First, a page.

The Hyperledger team recently attended HIMSS in Orlando, Florida. More than 40,000+ people joined us in learning more about the role of technology and IT in healthcare. Hyperledger was there to lend a vendor-neutral, “open source software-first” voice to the rapidly-advancing discussion in healthcare about how to leverage blockchain technologies. Really this meant we were there to listen, facilitate introductions, educate when we had a specific point of view and, ultimately, advance the readiness of healthcare professionals and organizations to get started with blockchain.
HIMSS kicked off with a keynote speech by IBM’s CEO, Ginni Rometty. Ginni shared her belief that to be successful in this new era of computing, companies will need to have clear strategies on AI, cloud and big data. She led on to say that within all of that, transparency, accountability and trust will become even more important, if not demanded. Ginny then spoke to blockchain, its affect on the industry and mentioned Hyperledger as a consortium leading the governance and community development around blockchain technologies for business.
Hyperledger set up shop in the Innovation Zone at the enormous Orange County Convention Center. Those who visited us at our kiosk wanted to know what blockchain was, Hyperledger’s role in the market, how blockchain could be applied to healthcare and what some of the opportunities or challenges might be.
Across the way from us in the Innovation Zone were our friends at Hashed Health, a member company focused on accelerating blockchain and distributed ledger technologies in healthcare. They brought along a demo of a provider directory that they built using Hyperledger Fabric, one of the three blockchain frameworks in incubation at Hyperledger, and when attendees wanted a solid example of how blockchain worked, we sent them their way. A few other members companies that attended included Accenture, Gem, and IBM.
A major focal point for Hyperledger at HIMSS was IEEE’s sold out Rock Stars of Blockchain event. Morning sessions grounded the 200+ attendees with the basics of blockchain tech and it’s applicability to healthcare. Speakers hit themes like interoperability, breaking down silos, increasing patient control while streamlining expensive and time consuming processes, providing holistic, longitudinal views to health.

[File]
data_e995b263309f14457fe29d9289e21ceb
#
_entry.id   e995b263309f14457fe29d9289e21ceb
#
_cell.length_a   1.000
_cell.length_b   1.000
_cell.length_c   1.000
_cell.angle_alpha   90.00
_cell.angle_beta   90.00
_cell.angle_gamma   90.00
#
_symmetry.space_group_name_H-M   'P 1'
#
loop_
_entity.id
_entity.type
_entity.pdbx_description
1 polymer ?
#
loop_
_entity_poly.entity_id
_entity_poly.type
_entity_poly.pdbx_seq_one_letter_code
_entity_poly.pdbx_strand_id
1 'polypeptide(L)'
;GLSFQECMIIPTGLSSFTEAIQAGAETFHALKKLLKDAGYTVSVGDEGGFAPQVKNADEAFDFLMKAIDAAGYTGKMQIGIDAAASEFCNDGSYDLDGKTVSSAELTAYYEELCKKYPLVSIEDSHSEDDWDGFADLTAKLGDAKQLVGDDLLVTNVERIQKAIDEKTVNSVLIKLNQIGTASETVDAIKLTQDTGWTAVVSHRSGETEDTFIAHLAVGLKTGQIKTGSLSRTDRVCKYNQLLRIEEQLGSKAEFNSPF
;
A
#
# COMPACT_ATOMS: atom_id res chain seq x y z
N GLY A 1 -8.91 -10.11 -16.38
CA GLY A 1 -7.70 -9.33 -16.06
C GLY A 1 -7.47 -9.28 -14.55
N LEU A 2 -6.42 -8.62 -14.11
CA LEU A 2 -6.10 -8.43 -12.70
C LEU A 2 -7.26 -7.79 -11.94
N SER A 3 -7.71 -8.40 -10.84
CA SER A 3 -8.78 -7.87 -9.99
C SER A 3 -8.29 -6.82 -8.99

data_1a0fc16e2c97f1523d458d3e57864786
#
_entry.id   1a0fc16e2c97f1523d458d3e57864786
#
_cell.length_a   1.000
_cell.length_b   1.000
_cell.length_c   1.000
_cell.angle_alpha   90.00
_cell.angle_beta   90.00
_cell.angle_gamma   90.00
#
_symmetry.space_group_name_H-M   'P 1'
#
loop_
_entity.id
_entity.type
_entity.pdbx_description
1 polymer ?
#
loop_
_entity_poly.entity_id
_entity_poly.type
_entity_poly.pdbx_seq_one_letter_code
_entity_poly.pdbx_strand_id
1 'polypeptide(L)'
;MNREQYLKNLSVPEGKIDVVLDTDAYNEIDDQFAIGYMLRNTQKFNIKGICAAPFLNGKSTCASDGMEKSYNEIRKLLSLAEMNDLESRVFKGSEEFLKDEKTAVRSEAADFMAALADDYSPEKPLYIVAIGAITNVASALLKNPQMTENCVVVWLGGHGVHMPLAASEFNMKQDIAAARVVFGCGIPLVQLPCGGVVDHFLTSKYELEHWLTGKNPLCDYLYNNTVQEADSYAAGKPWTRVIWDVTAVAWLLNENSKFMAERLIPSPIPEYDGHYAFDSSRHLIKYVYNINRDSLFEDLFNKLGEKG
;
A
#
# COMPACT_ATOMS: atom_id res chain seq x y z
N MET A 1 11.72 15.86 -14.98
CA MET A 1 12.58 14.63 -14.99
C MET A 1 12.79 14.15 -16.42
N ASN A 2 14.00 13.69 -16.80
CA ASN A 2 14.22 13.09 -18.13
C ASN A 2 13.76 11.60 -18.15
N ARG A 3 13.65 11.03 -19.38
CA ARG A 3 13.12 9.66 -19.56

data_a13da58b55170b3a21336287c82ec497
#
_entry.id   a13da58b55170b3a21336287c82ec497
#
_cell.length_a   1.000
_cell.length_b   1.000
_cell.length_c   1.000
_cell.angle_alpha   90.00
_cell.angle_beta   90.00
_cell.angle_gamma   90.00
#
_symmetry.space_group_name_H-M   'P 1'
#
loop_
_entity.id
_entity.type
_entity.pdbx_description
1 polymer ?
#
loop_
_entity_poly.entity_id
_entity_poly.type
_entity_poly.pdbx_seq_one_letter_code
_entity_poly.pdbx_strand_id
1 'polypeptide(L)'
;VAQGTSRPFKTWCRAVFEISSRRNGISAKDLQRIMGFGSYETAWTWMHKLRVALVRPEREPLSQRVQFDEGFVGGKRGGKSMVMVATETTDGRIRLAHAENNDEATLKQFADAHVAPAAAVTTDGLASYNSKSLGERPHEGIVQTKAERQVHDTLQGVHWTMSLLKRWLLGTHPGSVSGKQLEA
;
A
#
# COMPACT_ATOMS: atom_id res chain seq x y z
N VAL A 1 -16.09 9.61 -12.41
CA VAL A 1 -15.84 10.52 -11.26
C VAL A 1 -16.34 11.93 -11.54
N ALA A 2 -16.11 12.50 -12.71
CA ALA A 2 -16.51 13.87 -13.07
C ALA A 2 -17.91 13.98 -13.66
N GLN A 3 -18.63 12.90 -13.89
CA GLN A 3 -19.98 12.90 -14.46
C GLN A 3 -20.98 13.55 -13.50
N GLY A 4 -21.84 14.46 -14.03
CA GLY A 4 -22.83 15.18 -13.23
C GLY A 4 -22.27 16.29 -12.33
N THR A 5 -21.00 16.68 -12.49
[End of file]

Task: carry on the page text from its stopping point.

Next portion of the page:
After a great introduction from Conduent’s Tamara StClaire on the basics of blockchain and its promise in healthcare, Abbie Barbir from Aetna gave an excellent talk about the use cases for blockchain in healthcare. Mr Barbir shared this conceptualization of a blockchain-based ID vetting system.
Next, Dr. Jon White and Steve Posnack from ONC shared the work their team has been doing to support and stimulate the adoption of EHR and lately on exploring the uses of blockchain in healthcare. They of course referenced last year’s Blockchain Challenge on ONC Lab. And one really can’t talk about the ONC challenge without discussing the winning MedRec paper.
At lunch, Hyperledger sponsored a hands-on workshop for healthcare professionals charged with spearheading their organization’s lab, PoC and pilot use of blockchain technology. The lunch and learn used the recent Hyperledger Healthcare working group survey as the jumping off point to explore popular industry use cases.
Much more participation than presentation, the ~30 participants included physicians, vendors, payers, consultants and other HC pros. Over the 90-minutes, participants worked at their tables on MVPs for popular healthcare blockchain use cases and discussed the roadblocks that might prevent a PoC. For a full output report, and to join the discussion, check out the Hyperledger Healthcare page and join the healthcare working group email list.
After lunch, Hyperledger Executive Director, Brian Behlendorf moderated a panel with Cerner, IBM and IEEE on the impact of blockchain on connected health. Panelists shared what each are doing with blockchain technology for healthcare and general thoughts on the subject.
They then covered confidentiality and patient privacy, exploring such questions as how to deal with private data in a blockchain, how blockchain will change the patient experience, and what regulatory hurdles must be overcome.
Some panelists expressed confidence that blockchain technology has the features to transform healthcare, much like other technologies before. Like other approaches, what must not be overlooked with blockchain are all the other environmental factors in healthcare, such as regulation, business models and having a complete architectural design. Others were more bullish about the role blockchain will play to place patients in more control over their data and their healthcare experience.
After the panel, Brian and Gem CEO, Micah Winkelspecht held a fireside chat, exploring some of the key questions that had emerged throughout the day.
Dr. John Mattison from Hyperledger member, Kaiser Permanente closed the day out with a talk on Defining a Minimum Viable Product (MVP) with Blockchain in Healthcare: Challenges and opportunities.
We are very excited that blockchain conversations in healthcare are picking up, we’re learning more and more about POCs and pilots and there is a lot of interest in Hyperledger. If you’re interested in how blockchain can work in healthcare, want to join the discussion further, or have specific questions about Hyperledger, we encourage you to join our Healthcare Working Group here: https://www.hyperledger.org/industries/healthcare.
You can plug into the Hyperledger community at github, Rocket.Chat the wiki or our mailing list. You can also follow Hyperledger on Twitter or email us with any questions: email@example.com.